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TitleDeep groundwater circulation through the High Arctic cryosphere forms Mars-like gullies
AuthorGrasby, S E; Proemse, B C; Beauchamp, B
SourceGeology vol. 42, no. 8, 2014 p. 651-654,
Alt SeriesEarth Sciences Sector, Contribution Series 20130504
PublisherGeological Society of America
Mediapaper; digital; on-line
File formatpdf
NTS340C/04; 340C/05
AreaIce River; Otto Fiord; Ellesmere Island
Lat/Long WENS -88.0000 -86.0000 81.5000 81.0000
Subjectshydrogeology; extraterrestrial geology; groundwater; groundwater resources; groundwater regimes; groundwater circulation; cryosphere
Illustrationslocation maps; cross-sections; photographs; plots
ProgramGEM2: Geo-mapping for Energy and Minerals, Western Arctic Sverdrup Basin
Released2014 08 01
AbstractWe report here the discovery of the northernmost known perennial spring, located in the polar desert of the Canadian High Arctic (average precipitation 75.5 mm/yr; average annual air temperature -19.7 °C). The high-discharge spring (~520 L/s) has also anomalously high temperatures (9.0 °C), despite occurring in a region of low geothermal gradient and thick (>400 m) permafrost. Active erosion at the spring outlet forms gullies with alcove-channel-apron morphology, remarkably similar to archetypal gullies observed on mid-latitude regions of Mars. Geochemical and isotopic data show a meteoric origin for the waters, demonstrating that deep circulating groundwater systems can form active connections through the cryosphere to the subsurface, even in the absence of thermal anomalies. This discovery challenges current understanding of high-latitude permafrost hydrology.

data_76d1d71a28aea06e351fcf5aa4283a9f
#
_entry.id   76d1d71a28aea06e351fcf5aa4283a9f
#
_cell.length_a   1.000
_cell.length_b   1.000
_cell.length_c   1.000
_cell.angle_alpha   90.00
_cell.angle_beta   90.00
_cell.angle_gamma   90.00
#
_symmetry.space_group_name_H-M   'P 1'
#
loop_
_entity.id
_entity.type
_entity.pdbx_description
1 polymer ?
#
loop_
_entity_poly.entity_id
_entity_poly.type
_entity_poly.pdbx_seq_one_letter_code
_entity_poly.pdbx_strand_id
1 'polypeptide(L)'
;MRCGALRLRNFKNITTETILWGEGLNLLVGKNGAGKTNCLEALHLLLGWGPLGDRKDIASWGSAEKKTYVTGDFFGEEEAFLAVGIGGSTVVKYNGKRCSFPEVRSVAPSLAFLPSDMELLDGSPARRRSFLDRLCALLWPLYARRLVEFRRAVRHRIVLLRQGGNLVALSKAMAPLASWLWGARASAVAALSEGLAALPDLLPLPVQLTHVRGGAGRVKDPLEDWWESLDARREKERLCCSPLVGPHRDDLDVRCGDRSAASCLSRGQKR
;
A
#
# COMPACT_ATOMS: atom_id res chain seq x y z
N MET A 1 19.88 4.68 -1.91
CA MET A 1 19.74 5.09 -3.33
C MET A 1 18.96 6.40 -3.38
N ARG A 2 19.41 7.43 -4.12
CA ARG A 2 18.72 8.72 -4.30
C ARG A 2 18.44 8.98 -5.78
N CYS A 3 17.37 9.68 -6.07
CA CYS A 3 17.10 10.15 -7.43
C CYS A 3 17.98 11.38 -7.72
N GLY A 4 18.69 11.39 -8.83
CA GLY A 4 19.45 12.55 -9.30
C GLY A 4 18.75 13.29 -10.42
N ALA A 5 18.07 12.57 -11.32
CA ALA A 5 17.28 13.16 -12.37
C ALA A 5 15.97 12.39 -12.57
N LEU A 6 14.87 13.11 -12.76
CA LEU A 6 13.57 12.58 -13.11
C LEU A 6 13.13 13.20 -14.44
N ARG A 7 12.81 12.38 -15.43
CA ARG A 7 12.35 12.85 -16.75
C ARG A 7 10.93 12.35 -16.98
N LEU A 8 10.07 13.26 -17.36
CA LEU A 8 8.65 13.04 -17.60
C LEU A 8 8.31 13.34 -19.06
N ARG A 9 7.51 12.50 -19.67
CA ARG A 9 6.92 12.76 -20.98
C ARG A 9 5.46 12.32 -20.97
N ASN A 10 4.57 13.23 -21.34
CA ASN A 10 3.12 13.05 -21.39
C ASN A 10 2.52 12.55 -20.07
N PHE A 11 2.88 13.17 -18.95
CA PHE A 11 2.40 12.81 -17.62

Summary(Plain Language Summary, not published)
The highest latitude perennial spring known on Earth was discovered by GSC scientists on northern Ellesmere Island as part of GEM related activities. This discovery demonstrates that contrary to common assumption, active deep groundwater systems can circulate through the thick permafrost of the High Arctic. This has potential implication for future sustainable resource developments as it shows permafrost does not always form an effective barrier between surface activities and deep groundwater systems. An interesting sideline of this discovery is the remarkable similarities of the gully carved at the spring outlet with those observed on Mars. This lends support to models that invoke groundwater discharge as the gully forming agent on that planet.